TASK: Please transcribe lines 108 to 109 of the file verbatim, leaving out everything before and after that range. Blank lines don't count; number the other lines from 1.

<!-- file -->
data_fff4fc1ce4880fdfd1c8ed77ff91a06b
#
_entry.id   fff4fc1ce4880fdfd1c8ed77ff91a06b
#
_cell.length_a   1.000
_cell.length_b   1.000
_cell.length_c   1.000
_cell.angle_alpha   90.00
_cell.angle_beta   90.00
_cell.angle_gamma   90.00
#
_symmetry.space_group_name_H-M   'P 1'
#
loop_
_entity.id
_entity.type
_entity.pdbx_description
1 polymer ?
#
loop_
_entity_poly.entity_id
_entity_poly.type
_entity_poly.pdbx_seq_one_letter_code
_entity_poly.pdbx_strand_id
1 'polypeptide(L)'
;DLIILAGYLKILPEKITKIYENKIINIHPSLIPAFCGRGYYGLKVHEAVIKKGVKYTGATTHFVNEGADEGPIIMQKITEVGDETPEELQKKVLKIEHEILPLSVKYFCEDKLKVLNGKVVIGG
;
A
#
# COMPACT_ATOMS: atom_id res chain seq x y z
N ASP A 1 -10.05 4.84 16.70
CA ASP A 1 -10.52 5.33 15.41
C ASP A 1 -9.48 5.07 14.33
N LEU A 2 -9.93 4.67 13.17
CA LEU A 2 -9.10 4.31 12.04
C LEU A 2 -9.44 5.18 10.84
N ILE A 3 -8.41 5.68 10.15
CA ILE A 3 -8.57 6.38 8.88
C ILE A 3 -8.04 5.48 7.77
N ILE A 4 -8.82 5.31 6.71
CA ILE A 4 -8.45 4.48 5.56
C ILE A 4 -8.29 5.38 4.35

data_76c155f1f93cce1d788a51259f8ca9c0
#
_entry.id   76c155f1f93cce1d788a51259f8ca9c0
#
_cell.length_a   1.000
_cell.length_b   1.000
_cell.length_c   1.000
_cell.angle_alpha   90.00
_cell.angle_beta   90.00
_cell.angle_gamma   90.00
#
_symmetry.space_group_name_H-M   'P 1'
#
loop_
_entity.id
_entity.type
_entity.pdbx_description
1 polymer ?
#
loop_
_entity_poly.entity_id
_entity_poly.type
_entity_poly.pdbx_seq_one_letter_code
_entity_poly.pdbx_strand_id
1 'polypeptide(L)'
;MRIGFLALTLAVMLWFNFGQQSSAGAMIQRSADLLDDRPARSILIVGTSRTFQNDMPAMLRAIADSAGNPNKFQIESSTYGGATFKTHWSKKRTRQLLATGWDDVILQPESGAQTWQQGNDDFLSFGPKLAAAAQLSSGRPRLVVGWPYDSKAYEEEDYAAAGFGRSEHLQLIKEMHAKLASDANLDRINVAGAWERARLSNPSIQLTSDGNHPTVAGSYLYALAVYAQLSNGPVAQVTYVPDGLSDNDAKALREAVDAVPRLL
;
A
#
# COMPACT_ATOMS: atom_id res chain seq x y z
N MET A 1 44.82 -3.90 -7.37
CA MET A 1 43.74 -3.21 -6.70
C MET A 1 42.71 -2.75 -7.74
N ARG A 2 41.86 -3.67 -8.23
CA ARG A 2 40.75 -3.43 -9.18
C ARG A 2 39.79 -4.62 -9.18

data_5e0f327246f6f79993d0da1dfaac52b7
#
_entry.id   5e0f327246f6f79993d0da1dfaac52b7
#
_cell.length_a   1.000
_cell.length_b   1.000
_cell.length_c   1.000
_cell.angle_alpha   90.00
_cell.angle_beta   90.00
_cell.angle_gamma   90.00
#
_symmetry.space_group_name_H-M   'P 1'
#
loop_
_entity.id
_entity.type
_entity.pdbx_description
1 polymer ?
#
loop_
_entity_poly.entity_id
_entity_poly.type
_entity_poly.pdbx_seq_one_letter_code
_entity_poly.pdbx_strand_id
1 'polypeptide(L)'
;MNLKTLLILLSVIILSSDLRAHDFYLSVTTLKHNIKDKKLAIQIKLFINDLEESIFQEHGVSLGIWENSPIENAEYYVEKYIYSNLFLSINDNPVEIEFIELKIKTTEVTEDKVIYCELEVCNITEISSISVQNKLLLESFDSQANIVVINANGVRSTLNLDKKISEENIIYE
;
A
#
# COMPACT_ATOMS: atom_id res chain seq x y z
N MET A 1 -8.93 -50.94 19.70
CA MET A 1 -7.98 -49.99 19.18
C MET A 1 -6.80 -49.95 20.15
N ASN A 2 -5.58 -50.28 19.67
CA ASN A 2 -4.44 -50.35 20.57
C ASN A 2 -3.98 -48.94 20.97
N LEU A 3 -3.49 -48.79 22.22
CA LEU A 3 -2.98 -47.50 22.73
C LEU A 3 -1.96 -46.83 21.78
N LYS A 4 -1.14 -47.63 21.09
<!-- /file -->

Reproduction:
# COMPACT_ATOMS: atom_id res chain seq x y z
N MET A 1 -8.93 -50.94 19.70